How to Help Acid Reflux


We all love food but sometimes it doesn’t love us. There are times when it can leave us with some unpleasant sensations. One of these is acid reflux. Acid reflux occurs when food or stomach acid flows backwards and re-enters the esophagus in the reverse flow. 

Acid reflux can irritate the lining of the esophagus but is generally a treatable issue. Individuals can generally manage their symptoms with changes to their diet and lifestyle.

Here are some things you can do to lessen or prevent acid reflux.

  • Know What Food to Avoid

There are just some foods that are more likely to cause acid reflux more than others. These include mint, spicy food, fatty food, onions, tomatoes, coffee, garlic, tea, alcohol, and chocolate.

For example, fatty foods such as fried food and chips slow down the time it takes to empty your stomach. This allows more time for the food and acid to sit and build up making it more likely to flow back into your esophagus.

  • Water

One of the best ways to fight acid reflux is to drink a lot of water. Water improves the breakdown process of food, makes vitamins & minerals easier to absorb, and aids in the production of saliva. All of these things aid in the digestion process. Water also helps ease the burning sensation from acid reflux by diluting the acids that cause pain and discomfort.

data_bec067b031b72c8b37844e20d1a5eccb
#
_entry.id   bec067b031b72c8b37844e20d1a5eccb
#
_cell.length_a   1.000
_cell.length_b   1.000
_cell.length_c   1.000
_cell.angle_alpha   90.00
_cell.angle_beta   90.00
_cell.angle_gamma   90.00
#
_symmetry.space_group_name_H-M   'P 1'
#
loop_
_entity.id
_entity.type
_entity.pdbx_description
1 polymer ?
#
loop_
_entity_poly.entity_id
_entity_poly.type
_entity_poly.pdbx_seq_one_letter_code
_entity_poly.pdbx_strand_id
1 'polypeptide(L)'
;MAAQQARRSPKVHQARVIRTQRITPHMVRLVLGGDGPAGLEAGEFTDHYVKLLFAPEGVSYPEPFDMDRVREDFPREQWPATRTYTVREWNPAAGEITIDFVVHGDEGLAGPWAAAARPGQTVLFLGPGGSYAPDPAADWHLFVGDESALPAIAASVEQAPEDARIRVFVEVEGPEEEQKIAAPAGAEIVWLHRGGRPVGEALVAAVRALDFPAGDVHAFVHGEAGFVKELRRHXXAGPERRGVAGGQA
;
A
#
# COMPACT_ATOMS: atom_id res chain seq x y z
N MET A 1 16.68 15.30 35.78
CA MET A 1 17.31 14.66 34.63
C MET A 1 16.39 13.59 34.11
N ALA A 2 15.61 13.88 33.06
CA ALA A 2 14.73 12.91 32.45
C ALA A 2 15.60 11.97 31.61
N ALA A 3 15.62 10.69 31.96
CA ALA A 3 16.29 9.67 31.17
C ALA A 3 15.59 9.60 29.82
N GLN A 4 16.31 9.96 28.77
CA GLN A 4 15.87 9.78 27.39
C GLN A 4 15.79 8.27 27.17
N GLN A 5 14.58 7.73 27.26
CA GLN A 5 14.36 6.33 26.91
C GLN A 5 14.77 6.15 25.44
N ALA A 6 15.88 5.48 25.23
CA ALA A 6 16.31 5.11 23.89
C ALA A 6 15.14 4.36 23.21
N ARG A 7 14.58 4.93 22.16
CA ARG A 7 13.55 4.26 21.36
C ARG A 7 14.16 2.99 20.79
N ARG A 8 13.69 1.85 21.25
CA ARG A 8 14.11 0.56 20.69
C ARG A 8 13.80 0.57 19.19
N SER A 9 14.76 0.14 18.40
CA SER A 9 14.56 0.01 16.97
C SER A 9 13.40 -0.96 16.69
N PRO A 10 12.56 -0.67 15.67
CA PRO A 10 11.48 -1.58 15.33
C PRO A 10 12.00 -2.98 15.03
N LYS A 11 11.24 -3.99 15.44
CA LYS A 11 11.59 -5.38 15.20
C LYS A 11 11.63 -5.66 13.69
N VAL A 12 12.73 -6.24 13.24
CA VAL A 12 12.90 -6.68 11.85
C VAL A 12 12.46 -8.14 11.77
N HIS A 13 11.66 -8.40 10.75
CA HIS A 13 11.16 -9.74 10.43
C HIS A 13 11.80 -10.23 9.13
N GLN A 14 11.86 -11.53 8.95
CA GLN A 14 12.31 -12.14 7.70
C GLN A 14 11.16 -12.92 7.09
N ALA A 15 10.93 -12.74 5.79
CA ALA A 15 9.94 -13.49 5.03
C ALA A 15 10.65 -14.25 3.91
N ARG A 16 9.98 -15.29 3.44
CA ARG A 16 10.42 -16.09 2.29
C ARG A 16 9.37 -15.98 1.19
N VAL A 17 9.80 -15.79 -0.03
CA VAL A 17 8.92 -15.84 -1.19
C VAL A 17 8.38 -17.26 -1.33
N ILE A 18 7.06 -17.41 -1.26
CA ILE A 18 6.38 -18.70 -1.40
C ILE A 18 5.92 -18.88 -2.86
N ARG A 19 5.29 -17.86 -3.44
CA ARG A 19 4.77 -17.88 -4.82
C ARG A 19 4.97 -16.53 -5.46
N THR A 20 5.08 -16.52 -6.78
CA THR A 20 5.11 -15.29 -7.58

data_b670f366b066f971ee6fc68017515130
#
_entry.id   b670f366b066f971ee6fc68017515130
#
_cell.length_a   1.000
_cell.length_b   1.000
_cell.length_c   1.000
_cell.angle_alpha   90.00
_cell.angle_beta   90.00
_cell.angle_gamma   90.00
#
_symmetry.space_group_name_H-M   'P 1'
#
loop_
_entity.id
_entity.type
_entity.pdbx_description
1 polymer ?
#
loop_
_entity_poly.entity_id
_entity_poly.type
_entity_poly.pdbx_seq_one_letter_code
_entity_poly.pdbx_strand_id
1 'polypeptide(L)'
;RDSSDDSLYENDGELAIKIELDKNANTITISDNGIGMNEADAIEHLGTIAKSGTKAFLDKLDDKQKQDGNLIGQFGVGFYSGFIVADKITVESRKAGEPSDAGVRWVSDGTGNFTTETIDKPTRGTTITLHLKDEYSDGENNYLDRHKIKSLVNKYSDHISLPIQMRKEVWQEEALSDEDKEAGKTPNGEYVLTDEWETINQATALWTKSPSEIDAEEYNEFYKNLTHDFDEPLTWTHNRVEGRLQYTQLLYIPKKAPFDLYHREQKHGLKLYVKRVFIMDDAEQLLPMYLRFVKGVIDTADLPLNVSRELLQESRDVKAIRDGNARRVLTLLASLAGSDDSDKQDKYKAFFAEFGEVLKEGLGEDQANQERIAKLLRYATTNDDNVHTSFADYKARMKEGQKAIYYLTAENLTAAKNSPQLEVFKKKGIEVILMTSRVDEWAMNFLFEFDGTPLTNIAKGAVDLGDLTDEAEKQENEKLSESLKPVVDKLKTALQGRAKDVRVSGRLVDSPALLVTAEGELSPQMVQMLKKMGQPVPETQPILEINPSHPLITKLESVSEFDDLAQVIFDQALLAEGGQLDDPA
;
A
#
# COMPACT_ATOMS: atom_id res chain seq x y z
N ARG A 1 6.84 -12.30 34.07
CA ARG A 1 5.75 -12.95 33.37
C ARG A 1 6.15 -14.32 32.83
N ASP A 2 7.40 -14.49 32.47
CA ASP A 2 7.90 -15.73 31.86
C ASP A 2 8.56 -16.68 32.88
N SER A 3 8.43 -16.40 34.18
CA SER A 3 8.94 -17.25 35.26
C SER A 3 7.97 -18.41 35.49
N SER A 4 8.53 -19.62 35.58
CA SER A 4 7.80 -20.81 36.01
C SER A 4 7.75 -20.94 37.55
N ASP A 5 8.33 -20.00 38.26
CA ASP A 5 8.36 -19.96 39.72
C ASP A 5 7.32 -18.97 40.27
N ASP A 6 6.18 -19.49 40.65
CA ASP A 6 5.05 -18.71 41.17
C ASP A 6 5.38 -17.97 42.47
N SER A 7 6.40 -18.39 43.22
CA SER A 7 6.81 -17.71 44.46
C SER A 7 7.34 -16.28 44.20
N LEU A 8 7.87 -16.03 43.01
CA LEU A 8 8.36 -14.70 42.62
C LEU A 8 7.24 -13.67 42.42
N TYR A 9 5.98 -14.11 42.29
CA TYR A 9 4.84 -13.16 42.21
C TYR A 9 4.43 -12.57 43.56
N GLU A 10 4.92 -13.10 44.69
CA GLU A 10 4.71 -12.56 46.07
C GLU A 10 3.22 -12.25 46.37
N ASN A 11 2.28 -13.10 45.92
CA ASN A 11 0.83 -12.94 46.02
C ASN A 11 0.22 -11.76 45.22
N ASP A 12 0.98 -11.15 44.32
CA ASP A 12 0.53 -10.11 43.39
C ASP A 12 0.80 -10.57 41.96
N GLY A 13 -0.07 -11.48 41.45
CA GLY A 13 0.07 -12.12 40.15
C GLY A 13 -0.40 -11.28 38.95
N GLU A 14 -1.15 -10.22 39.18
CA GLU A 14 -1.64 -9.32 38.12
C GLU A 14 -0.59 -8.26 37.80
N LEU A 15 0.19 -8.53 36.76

• Baking Soda

Acid damages the lining of the esophagus. To neutralize this reaction, you can use baking soda. Simply mix with water and the pH will provide some relief. It also will minimize the damage to the esophagus. Baking soda also helps settle the stomach.

  • Eat Slower

Eating too quickly will cause you to swallow large amounts of air and to not chew your food well. The accumulation of food and air in your stomach will cause acid reflux. If you eat slower and take the time to chew your food more effectively so that the food is broken down to smaller pieces, this will reduce the likelihood of acid reflux.

  • Good Posture

Believe it or not, posture has a lot to do with acid reflux. Poor posture causes your stomach to be doubled over and your esophagus to be bent. This lessens the space between your stomach and esophagus which makes it easier for food to pile up and back up into the esophagus.

So, be sure to sit up straight when you eat. Slumping will compress your organs and leave little room for food to process appropriately.

  • Aloe